Somehow, we all feel about pace or velocity as we do happiness, success or serenity. As in the case of those desirables, we have no need or right to create legislation or normalcy. It’s true that I would feel safer without drivers doing 90 behind and beside me. Identifying or citing them is ultimately the responsibility of local law enforcement but I admit to feeling happy when I see one of them pulled over by a police officer.

As for my slow, methodical writers, do what you need to feel right about what you write. My job remains the same, a responsibility that I eagerly and happily assume. Shalom.

Writing, author, books, editorial, philosophy, kindle

Grasshopper

Once again, I am amazed and enthralled by the cornucopia of inspiration that I receive from sitting in the patio. Following the brutal wind we experienced yesterday, I am grateful for the light breeze and the flourishing of blooms on geraniums, marigolds and pansies.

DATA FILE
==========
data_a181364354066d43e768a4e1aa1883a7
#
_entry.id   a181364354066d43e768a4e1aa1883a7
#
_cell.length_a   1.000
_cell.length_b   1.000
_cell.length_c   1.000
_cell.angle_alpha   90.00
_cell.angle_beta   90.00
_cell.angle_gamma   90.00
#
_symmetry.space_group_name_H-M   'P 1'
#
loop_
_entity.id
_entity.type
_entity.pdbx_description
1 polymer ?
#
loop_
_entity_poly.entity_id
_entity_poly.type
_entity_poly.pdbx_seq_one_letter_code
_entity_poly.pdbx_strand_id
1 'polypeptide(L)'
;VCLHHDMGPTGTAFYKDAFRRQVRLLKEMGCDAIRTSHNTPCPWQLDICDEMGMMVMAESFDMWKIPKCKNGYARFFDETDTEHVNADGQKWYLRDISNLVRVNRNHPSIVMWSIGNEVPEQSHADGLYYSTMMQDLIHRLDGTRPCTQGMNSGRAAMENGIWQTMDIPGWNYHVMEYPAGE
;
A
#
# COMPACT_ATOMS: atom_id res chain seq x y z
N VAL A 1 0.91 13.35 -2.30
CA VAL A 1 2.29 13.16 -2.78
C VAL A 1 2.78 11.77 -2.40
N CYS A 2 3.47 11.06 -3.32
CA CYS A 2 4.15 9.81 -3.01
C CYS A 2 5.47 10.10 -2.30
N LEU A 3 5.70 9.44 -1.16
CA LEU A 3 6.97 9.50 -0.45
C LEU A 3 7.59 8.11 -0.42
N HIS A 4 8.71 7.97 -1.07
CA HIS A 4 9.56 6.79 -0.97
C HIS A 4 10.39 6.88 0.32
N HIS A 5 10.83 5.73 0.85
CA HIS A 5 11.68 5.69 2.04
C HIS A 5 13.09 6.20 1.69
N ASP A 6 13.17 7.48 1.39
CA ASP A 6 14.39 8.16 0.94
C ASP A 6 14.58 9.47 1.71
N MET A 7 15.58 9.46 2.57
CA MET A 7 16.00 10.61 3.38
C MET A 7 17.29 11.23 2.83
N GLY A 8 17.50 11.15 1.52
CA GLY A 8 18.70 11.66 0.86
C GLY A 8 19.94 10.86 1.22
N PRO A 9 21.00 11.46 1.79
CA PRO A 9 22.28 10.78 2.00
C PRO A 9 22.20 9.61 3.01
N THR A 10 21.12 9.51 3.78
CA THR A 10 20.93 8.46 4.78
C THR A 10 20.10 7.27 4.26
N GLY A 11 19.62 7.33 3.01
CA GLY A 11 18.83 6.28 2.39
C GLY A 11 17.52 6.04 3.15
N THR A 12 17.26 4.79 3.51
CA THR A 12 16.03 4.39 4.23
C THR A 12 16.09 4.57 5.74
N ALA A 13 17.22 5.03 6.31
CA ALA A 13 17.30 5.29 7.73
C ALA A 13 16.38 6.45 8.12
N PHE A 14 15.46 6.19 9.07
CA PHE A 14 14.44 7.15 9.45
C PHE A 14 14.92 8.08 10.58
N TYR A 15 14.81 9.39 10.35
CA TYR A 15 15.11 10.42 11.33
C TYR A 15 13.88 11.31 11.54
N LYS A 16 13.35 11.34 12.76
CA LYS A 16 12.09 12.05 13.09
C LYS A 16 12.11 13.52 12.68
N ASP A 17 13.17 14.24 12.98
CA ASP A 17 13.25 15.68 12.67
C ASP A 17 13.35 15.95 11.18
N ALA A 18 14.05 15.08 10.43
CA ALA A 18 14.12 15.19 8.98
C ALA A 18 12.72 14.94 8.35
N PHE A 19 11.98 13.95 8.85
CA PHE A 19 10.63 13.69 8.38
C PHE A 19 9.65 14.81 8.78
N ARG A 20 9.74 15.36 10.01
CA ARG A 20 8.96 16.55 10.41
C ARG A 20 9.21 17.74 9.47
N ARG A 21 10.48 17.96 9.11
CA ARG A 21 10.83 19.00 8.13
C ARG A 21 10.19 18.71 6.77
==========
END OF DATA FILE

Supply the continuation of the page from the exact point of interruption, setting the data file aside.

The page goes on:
Sitting quietly and receiving energy from my surroundings, I notice a solitary grasshopper who shares the nearby rocks. He stays still for a very long time and if it weren’t for the movement of his tiny legs, I would wonder if he is still alive.

Under no circumstances would I put an end to him or chase him to another spot. He is as much a member of the community as I am. Without knowing exactly what he eats, I respect the fact that he occupies a specific place in the great chain of nature. As much as I have the right to do my part in this nature community, so does he.